Aim To determine whether the use of home dipstix urinalysis testing is helpful in the detection, presentation and monitoring of patients of pre-eclampsia.
Method A retrospective study of a random population of patients, whose first pregnancy was complicated by pre-eclampsia.
Results 100 primigravida cases were reviewed. The mean age was 28 years.
The method of detection of pre-eclampsia varied; 53% at antenatal clinic and 24% after self-referral to hospital. 20% of these self-referred on discovering proteinuria on home urine dipstix.
4% of patients already diagnosed with pre-eclampsia, self–referred to hospital for assessment after discovering proteinuria on home dipstix. All required admission to hospital for further clinical assessment.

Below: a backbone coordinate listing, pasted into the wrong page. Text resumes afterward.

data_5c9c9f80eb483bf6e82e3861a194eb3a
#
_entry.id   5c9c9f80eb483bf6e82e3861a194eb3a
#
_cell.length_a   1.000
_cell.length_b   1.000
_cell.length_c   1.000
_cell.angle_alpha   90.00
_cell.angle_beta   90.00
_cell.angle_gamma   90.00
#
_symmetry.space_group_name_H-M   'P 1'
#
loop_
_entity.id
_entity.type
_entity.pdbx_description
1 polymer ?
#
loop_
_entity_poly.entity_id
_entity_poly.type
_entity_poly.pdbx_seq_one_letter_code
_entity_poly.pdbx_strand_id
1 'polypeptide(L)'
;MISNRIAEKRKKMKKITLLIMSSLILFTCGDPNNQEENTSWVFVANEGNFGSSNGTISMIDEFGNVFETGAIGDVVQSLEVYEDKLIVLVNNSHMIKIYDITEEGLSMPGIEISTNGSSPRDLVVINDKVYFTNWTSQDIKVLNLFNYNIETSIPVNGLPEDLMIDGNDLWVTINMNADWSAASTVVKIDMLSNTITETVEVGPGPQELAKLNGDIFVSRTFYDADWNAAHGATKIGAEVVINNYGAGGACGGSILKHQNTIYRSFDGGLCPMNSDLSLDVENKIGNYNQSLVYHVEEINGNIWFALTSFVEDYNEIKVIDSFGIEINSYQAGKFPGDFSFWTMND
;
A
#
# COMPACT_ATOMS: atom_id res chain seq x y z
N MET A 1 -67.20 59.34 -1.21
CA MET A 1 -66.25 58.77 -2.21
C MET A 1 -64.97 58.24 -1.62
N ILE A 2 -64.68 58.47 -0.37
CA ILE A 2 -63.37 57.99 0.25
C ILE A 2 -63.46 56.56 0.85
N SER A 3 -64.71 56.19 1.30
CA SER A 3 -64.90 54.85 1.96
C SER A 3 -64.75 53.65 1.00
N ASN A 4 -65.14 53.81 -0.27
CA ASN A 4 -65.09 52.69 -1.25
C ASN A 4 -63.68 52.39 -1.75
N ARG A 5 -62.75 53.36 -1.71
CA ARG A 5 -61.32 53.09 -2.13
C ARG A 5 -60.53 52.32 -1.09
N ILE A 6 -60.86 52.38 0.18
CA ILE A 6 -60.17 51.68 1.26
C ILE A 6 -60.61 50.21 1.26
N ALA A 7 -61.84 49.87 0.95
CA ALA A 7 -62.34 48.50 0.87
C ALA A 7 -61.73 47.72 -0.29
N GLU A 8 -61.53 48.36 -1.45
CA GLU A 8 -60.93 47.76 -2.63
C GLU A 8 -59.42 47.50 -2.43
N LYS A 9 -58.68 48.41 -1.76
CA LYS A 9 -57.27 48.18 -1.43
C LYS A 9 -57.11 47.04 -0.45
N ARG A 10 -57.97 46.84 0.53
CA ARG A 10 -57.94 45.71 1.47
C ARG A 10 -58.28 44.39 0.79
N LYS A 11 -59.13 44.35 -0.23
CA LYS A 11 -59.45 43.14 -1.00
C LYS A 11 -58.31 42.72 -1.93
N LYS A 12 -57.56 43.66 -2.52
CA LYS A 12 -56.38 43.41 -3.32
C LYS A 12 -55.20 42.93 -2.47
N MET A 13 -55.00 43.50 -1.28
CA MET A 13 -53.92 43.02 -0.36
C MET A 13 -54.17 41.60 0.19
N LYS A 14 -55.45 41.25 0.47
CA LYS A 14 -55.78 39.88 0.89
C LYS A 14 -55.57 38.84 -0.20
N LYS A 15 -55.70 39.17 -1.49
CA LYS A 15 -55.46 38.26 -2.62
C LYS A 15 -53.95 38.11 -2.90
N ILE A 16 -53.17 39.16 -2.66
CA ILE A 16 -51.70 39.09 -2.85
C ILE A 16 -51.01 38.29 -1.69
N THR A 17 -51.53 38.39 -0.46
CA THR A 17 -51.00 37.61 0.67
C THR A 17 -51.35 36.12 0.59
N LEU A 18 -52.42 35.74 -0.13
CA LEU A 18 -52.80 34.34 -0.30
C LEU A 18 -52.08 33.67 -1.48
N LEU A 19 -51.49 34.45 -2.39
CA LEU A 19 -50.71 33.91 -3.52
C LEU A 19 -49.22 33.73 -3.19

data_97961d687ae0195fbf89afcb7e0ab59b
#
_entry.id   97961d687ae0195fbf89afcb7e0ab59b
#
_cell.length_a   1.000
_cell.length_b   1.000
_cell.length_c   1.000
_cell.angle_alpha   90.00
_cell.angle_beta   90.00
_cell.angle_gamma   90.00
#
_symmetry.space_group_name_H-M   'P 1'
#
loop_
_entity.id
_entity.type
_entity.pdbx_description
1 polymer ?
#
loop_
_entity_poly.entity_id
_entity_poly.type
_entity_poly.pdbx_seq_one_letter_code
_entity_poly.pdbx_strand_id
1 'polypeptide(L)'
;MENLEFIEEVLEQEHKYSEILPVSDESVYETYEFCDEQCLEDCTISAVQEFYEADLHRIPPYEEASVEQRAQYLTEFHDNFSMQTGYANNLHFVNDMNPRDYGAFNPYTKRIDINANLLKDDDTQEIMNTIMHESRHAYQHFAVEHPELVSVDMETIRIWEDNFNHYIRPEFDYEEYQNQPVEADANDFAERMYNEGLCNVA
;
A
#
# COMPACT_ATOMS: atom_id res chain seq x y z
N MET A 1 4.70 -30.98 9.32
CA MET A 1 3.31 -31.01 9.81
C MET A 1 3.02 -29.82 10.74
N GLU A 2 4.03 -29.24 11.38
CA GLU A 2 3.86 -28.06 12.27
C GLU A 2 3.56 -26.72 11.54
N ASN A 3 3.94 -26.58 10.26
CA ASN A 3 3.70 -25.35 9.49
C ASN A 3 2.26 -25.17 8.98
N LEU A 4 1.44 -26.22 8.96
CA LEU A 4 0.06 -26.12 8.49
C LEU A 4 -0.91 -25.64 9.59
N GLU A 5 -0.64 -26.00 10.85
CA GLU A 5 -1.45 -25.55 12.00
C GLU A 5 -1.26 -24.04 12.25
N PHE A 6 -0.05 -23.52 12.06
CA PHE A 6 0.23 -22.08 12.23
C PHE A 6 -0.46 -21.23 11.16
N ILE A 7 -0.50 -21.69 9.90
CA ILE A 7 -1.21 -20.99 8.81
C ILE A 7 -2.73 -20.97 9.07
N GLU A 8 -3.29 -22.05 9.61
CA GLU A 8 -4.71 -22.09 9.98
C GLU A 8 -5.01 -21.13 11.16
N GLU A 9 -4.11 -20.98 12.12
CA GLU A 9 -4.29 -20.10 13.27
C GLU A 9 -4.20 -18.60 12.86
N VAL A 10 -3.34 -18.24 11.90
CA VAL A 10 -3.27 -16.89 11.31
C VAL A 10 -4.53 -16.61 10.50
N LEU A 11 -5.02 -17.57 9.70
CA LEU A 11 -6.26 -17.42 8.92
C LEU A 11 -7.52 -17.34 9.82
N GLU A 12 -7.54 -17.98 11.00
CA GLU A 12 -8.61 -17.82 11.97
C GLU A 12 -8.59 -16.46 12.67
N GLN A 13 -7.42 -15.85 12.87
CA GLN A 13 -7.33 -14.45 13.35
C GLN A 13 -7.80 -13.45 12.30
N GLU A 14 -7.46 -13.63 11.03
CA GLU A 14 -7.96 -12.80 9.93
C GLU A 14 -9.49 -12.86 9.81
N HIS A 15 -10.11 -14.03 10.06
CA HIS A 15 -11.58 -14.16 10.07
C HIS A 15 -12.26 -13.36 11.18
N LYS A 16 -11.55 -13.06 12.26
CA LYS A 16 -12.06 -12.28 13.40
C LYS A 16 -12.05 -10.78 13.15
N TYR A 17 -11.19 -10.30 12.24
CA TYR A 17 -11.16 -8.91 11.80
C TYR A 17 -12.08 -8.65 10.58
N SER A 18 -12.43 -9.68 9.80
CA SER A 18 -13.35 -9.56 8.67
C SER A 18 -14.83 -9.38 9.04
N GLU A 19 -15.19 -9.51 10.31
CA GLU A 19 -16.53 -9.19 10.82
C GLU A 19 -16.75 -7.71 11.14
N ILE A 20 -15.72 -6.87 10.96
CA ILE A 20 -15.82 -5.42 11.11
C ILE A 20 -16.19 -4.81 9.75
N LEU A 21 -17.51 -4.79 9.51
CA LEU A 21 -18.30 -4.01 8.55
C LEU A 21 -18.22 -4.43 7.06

Outcome 99% live births and 1% stillborn.
Conclusion A subgroup of patients who developed pre-eclampsia in their first pregnancy initially presented as self-referral to hospital on discovering proteinuria on home visual dipstix urinalysis.
We suggest that this practical and cheap screening kit has great potential for the use in patients who then may self refer to midwifery or medical staff, both in the community and in hospital for further assessment for the diagnosis of pre-eclampsia. We argue that with further education and encouragement of patients in the use of home dipstix testing, earlier detection of pre-eclampsia will be enabled.
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